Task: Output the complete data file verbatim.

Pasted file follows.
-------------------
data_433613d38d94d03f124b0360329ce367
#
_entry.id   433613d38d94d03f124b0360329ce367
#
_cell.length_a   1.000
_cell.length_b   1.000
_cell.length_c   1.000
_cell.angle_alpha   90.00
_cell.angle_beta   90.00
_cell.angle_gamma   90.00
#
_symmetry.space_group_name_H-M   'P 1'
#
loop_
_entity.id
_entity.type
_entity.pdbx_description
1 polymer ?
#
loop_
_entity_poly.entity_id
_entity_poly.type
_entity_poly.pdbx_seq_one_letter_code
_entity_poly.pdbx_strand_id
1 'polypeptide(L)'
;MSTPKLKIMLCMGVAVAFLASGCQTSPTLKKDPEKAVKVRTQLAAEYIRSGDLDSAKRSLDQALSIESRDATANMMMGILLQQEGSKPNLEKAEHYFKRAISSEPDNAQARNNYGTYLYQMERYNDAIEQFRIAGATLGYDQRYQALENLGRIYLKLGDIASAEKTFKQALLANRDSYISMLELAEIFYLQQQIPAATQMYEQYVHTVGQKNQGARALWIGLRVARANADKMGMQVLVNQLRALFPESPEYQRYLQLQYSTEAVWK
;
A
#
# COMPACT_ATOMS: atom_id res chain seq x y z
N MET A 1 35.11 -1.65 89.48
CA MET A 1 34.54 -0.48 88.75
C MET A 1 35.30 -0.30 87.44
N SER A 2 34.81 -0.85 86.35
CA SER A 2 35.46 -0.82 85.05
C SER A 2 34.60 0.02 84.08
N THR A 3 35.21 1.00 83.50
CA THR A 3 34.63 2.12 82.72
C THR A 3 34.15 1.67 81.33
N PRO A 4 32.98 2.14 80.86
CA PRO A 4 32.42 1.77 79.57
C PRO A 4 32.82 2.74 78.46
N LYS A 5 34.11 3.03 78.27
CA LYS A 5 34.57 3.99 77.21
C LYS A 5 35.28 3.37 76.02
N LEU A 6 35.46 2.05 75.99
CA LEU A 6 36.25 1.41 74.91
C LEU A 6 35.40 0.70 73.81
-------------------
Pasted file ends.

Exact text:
data_433613d38d94d03f124b0360329ce367
#
_entry.id   433613d38d94d03f124b0360329ce367
#
_cell.length_a   1.000
_cell.length_b   1.000
_cell.length_c   1.000
_cell.angle_alpha   90.00
_cell.angle_beta   90.00
_cell.angle_gamma   90.00
#
_symmetry.space_group_name_H-M   'P 1'
#
loop_
_entity.id
_entity.type
_entity.pdbx_description
1 polymer ?
#
loop_
_entity_poly.entity_id
_entity_poly.type
_entity_poly.pdbx_seq_one_letter_code
_entity_poly.pdbx_strand_id
1 'polypeptide(L)'
;MSTPKLKIMLCMGVAVAFLASGCQTSPTLKKDPEKAVKVRTQLAAEYIRSGDLDSAKRSLDQALSIESRDATANMMMGILLQQEGSKPNLEKAEHYFKRAISSEPDNAQARNNYGTYLYQMERYNDAIEQFRIAGATLGYDQRYQALENLGRIYLKLGDIASAEKTFKQALLANRDSYISMLELAEIFYLQQQIPAATQMYEQYVHTVGQKNQGARALWIGLRVARANADKMGMQVLVNQLRALFPESPEYQRYLQLQYSTEAVWK
;
A
#
# COMPACT_ATOMS: atom_id res chain seq x y z
N MET A 1 35.11 -1.65 89.48
CA MET A 1 34.54 -0.48 88.75
C MET A 1 35.30 -0.30 87.44
N SER A 2 34.81 -0.85 86.35
CA SER A 2 35.46 -0.82 85.05
C SER A 2 34.60 0.02 84.08
N THR A 3 35.21 1.00 83.50
CA THR A 3 34.63 2.12 82.72
C THR A 3 34.15 1.67 81.33
N PRO A 4 32.98 2.14 80.86
CA PRO A 4 32.42 1.77 79.57
C PRO A 4 32.82 2.74 78.46
N LYS A 5 34.11 3.03 78.27
CA LYS A 5 34.57 3.99 77.21
C LYS A 5 35.28 3.37 76.02
N LEU A 6 35.46 2.05 75.99
CA LEU A 6 36.25 1.41 74.91
C LEU A 6 35.40 0.70 73.81